One of my favorite things to do as a traveler is to learn how the locals live. I love visiting private homes to see how others live their daily lives. So, one of my first goals as a tour operator in Belize was to organize a cultural tour with home visits in the local village of San Antonio, Belize. This tour provides an excellent opportunity for travelers from more developed countries to learn how locals live in rural Belize. Many places in Belize are considered to be still developing. Many live without electricity or piped in water. Many cook on open flames, outdoors, in any weather condition. It is quite eye opening to see families do so much, with so little. And they are happy!
Mariposa Jungle Lodge is located near a junction between the Villages of San Antonio and El Progresso (also called "7 Miles" because it is 7 miles from the George Price Highway.) San Antonio is a predominantly Yucatec Maya community, whereas the residents of 7 Miles are largely refugees or immigrants from other Central American countries who expatriated to Belize for a safer and better life. Farming is the main occupation of both villages. In fact, San Antonio, Cayo (not to be confused with San Antonio, Toledo in the Southeast of Belize) is the largest producer of peanuts in Belize.
The tour begins with a drive through San Antonio Village, where your guide will tell you a day in the life of the average villager. You will see the two local schools and learn how the school system functions. Did you know the government of Belize partners with local churches to run the schools?And all students must wear a uniform? You will see home-front shops and the Village Post Office (shops are often located on the first floor of a home and the family will live upstairs or behind) and learn the basic political structure.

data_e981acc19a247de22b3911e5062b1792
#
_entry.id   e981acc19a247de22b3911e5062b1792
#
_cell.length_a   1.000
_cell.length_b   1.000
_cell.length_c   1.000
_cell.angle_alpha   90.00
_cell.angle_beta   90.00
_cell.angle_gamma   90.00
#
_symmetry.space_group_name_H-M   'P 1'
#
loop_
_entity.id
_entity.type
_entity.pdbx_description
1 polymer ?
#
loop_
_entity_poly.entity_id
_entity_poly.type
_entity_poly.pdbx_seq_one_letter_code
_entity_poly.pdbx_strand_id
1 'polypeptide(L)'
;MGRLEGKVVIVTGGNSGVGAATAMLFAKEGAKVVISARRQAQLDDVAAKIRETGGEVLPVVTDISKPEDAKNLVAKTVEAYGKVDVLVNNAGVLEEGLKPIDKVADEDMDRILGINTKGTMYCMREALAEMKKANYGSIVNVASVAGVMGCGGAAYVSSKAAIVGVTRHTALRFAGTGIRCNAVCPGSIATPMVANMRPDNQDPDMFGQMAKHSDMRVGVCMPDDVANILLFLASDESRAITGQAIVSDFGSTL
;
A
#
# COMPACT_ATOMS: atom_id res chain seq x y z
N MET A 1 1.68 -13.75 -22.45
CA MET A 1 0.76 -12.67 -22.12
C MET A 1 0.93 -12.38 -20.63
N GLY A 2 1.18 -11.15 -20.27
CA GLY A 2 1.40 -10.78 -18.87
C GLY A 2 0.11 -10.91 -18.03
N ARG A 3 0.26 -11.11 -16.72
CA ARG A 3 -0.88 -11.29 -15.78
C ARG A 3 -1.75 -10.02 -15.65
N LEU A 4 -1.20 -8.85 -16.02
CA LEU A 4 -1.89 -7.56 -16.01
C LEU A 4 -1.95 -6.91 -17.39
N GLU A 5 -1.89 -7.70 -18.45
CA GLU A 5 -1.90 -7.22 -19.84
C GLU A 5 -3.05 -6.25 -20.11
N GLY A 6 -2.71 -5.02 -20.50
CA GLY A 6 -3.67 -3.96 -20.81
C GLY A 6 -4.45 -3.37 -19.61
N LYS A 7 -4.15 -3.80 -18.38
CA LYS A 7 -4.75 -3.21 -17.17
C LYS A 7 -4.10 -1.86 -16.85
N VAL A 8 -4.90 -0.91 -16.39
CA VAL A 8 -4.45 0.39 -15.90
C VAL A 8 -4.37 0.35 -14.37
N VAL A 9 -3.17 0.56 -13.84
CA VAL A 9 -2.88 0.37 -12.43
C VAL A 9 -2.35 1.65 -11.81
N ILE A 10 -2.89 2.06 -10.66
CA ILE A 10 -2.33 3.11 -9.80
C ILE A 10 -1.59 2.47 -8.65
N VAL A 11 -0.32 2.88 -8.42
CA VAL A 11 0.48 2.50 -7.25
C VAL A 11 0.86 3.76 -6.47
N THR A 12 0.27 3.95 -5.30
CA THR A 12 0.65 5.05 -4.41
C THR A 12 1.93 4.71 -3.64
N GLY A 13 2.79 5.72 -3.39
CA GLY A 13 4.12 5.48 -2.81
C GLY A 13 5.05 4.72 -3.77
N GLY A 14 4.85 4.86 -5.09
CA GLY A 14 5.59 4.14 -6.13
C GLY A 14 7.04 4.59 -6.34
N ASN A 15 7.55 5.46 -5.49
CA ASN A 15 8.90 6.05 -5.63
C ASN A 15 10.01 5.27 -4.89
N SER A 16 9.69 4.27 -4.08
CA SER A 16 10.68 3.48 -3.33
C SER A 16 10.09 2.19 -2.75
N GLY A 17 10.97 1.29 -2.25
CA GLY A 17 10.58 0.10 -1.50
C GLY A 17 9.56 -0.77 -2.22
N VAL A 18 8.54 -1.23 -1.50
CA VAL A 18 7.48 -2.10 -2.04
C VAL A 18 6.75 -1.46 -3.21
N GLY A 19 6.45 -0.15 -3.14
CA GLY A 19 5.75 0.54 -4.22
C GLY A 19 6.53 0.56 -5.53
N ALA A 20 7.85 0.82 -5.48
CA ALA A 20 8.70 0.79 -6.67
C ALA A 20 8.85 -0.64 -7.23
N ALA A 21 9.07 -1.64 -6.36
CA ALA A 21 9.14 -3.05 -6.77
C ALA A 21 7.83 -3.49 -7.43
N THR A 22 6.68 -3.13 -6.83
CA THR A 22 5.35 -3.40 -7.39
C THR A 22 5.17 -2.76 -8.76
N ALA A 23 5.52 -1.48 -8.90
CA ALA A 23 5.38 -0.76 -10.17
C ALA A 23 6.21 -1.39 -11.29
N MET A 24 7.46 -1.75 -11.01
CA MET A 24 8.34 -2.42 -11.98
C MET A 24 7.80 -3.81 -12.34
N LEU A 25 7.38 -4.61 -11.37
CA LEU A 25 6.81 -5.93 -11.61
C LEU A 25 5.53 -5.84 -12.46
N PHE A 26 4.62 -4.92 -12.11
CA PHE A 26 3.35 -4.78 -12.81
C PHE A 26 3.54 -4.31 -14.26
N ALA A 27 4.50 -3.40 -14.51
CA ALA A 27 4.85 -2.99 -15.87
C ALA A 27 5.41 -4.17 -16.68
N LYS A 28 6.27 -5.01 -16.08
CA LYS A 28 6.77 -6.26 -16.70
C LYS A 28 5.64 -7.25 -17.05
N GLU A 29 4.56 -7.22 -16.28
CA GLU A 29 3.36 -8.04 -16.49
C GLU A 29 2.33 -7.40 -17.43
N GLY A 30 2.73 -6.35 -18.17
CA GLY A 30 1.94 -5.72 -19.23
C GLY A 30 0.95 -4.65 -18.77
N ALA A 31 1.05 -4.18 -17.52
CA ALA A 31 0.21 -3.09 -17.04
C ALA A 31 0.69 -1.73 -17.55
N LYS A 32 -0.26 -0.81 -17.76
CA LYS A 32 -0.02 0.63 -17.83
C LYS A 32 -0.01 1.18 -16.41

Our guests tell us the highlight of their day are the home visits.First, a home with electricity in the heart of the Village, where we visit an enterprising young mother who supplements the family income by raising and selling chickens and pigs.(?)You learn that neighbors make or alter clothing, includingschool uniforms or uniforms for workers at local resorts.The San Antonio Women's Collective also makes pottery in the traditional Maya way for sale to tourists.So many women are innovative and entrepreneurial, while also fulfilling all parental and homemaker responsibilities.
This family friendly tour continues at a 15-acre property that is home to Maria, the awesome family Matriarch, six of her adult children, inlaws, grandchildren and great-grandchildren. Here you will observe, and participate if you want, in a traditional meal being cooked along with homemade tortillas! Yum! The smell alone will have you drooling.Do you prefer flour or corn tortillas.Taste and compare. You will be truly amazed and the flavor coming out of such modest kitchens. You might forget that the property is off-the-grid.That's right.No electricity.Top off your visit with a Belizean/Mayan buffet lunch.
Multigenerational homesteads are most common in Belize. We often hear in the developed world that "it takes a village" to raise a family. In Belize the people live this motto. It is rare to find single family homes. Families live together for generations, help each other raise children, work the land together, and support each other in all aspects of life. It is a refreshing reminder that material things are not what makes people happy but rather helping each other and being together that makes life worth living.
The opening of private homes to tours is an example of how some villagers have adapted to a more modern tourist industry in Belize. By allowing us into their homes and sharing their daily life, they can earn a bit of extra money and in return provide guests with a truly unique experience not found many places in the world. Feel free to ask questions or simply soak up the quaint ways of village life. You will certainly end the day with a smile and a renewed faith in the world.
This is a fun, informative tour that includes a sample budget for a typical rural family. All questions are welcome.